Soil is not a passive environment as some might think, it is an active ecosystem in which beneficial soil organisms play an active role in the suppression of plant diseases and parasites. We are all familiar with this concept, because it works in us!
Our stomachs are like the soil-feeding network, they are also living ecosystems, which have a direct influence on our health when they are balanced or unbalanced. Our stomach contains beneficial organisms that outnumber and keep harmful organisms under control. When we take antibiotics, they destroy the intestinal flora (the right organisms) and we are advised to take fermented probiotic products containing particular strains of Lactobacillus casei to restore balance. When the ecosystem is unbalanced, harmful organisms (pathogens) can multiply and have a negative effect on our health.
If we keep the living ecosystem healthy and balanced, our soil will manage some pests and diseases as it has done for hundreds of millions of years. When we destroy the ecology of the soil by digging, compressing the soil, using synthetic fertilizers and other toxic synthetic products such as herbicides, pesticides and fungicides, we lose this first line of defence and plants suffer.

Knowing plant foods

What is fertilizer and what is not?
One of the most common mistakes is to confuse soil amendment products with fertilizers.
The following products are all fertilizers, plant foods:
Blood and bone ManureManureManure Fish emulsionLombricompostBlood and bone are made entirely of nitrogen and phosphorus, just like poultry manure. animal manure is mainly made of nitrogen and a little phosphorus.
None of them contain potassium (potash), so it should be added as potassium sulphate (which is organically approved) or as a more natural seaweed extract.
Fish emulsions are essentially a source of nitrogen and phosphorus, and do not contain much potassium, which is usually added. Quality products will be improved with seaweed extract or potassium sulphate, but lower quality products will use potassium chloride, which is cheaper for manufacturers, but toxic to your plants and the soil!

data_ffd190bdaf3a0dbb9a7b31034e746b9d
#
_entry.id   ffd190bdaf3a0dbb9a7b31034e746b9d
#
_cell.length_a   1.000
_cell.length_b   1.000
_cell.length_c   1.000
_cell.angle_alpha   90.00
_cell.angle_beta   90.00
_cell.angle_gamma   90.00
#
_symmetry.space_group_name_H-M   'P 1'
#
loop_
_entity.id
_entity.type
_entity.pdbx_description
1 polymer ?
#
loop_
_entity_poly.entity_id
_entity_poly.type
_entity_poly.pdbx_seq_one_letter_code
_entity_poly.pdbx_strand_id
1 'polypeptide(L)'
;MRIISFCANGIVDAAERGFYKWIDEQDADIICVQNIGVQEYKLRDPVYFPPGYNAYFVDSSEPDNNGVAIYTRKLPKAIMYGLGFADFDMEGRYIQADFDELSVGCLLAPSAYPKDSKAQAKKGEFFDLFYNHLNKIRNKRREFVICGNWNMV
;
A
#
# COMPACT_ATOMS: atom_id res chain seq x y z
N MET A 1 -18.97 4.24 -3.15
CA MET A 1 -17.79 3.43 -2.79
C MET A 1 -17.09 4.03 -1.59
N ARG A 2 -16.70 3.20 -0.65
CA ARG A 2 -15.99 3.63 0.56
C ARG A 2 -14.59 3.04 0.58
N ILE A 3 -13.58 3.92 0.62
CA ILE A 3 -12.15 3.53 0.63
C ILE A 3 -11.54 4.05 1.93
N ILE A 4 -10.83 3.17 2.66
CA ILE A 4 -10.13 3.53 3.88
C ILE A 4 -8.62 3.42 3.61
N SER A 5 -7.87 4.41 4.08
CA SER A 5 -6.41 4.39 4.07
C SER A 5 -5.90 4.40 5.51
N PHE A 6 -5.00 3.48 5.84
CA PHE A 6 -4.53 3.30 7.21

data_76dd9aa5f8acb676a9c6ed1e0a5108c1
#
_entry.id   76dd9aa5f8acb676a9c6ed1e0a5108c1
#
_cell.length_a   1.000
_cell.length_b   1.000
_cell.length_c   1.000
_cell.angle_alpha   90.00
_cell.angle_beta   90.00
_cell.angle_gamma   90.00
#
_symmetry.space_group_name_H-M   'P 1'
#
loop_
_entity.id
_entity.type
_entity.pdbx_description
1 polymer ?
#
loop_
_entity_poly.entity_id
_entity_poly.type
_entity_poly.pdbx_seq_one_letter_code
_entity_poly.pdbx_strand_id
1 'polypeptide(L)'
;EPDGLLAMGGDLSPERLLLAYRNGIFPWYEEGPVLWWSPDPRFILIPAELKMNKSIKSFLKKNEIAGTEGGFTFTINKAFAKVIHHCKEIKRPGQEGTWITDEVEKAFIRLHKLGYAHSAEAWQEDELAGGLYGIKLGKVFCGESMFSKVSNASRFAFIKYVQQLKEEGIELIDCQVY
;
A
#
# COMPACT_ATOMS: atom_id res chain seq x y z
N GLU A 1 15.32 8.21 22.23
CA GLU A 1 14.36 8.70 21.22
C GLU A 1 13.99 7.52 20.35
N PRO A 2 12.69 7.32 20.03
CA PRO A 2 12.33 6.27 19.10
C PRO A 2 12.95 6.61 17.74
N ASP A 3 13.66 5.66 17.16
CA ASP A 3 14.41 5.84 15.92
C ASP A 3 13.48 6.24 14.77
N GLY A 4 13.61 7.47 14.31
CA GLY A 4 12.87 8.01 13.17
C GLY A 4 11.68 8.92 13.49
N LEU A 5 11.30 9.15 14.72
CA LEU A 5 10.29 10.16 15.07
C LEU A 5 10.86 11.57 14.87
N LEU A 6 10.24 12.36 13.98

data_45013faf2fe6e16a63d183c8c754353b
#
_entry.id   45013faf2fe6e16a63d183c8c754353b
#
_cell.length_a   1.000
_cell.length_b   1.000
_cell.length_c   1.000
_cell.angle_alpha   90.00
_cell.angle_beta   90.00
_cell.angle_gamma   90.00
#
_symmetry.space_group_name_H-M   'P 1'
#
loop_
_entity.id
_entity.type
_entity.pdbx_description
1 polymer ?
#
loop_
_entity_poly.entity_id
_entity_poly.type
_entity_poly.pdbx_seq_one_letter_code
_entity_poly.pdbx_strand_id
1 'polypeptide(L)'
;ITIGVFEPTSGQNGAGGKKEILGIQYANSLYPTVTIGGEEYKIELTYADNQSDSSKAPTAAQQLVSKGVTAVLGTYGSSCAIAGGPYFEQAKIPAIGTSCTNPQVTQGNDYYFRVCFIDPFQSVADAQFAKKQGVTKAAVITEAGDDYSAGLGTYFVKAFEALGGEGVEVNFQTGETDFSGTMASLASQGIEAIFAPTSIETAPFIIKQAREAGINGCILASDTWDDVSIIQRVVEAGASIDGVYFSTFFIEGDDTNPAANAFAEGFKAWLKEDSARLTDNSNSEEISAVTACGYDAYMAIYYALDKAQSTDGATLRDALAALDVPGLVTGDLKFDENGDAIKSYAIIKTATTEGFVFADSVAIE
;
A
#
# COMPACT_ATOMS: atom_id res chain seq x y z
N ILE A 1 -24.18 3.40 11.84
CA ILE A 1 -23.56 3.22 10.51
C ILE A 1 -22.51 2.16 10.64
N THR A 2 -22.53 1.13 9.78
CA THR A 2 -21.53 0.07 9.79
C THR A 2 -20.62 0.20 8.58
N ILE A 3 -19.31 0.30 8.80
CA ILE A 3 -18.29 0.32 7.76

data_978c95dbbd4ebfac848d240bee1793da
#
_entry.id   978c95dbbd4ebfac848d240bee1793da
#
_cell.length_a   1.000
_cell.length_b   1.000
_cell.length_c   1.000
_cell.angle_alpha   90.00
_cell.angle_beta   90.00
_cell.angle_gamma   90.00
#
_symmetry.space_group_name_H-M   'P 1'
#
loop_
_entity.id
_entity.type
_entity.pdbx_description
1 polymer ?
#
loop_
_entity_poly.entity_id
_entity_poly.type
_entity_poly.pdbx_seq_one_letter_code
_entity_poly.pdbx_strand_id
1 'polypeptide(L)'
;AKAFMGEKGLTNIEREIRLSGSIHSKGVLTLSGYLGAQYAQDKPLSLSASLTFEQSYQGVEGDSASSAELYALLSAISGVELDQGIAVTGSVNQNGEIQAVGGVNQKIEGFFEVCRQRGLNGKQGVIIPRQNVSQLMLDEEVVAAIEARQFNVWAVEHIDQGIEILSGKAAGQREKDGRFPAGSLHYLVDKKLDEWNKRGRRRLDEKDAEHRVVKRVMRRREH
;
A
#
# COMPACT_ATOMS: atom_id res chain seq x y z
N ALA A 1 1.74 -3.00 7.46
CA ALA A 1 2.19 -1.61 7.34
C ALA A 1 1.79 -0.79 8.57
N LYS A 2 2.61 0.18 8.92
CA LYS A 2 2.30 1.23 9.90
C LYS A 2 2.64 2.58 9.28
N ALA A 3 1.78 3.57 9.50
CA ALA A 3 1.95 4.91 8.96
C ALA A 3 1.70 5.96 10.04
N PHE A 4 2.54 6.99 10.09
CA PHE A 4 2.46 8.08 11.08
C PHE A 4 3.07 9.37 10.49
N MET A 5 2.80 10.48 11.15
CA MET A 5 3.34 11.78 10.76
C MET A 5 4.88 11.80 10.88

Wood ash is also rich in potassium, it contains potassium carbonate, which is very strongly alkaline, so use it sparingly, a light watering is enough, the soil ecosystem will balance the pH change and restore the acid-alkaline balance alone, no need to add anything else to compensate for the alkalinity.
To summarize the guidelines for the use of potassium (potash) in the garden: –

  • Good potassium (potash): marine algae extract, potassium sulphate, wood ash (in small quantities) –
  • Bad potassium (potash): potassium chloride (to avoid!)

The following products are NOT fertilizers – they are not plant food :

  • Seaweed extract
  • Compost
  • Jus from vermicompost

Seaweed extract is a plant supplement. It contains large amounts of a macronutrient, potassium (potash). Coming from the ocean, it contains almost all the minerals, which helps to improve plant health very quickly. It also contains various hormones that act as growth promoters for plants, the main hormones in seaweed are auxins, gibbelerins, cytokinins and betaines. Seaweed extracts are also soil amendments, they contain alginates that create long chain molecules that improve soil structure and swell when wet to increase water retention capacity in soils that do not hold water well.
Compost is a universal soil amendment, it is what nature uses to build soil, in fact it is the ONLY thing it uses to build soil! Compost adds organic matter to the soil, both living and non-living. This organic matter is an essential part of healthy soil, without it, your soil is nothing but crushed minerals, sand and clay in various mixtures.
Tthe rules for using compost are very simple.
if your soil is too sandy, add compost, organic matter that improves soil structure and promotes the retention of moisture and nutrients.
If your soil is too clayey – add compost, it adds organic matter that improves soil structure and helps break up clay and improve drainage.
Gypsum will break up the clay, but if you don’t add organic matter between the broken clay particles, you will only transform the solid clay into sticky clay!
Vermicompost juice is actually a solution of beneficial microbes that will bring the soil back to life, restoring the soil-feeding system in the same way that we take probiotic supplements to inoculate good microbes into our stomachs. It contains some minerals but is certainly not food for plants.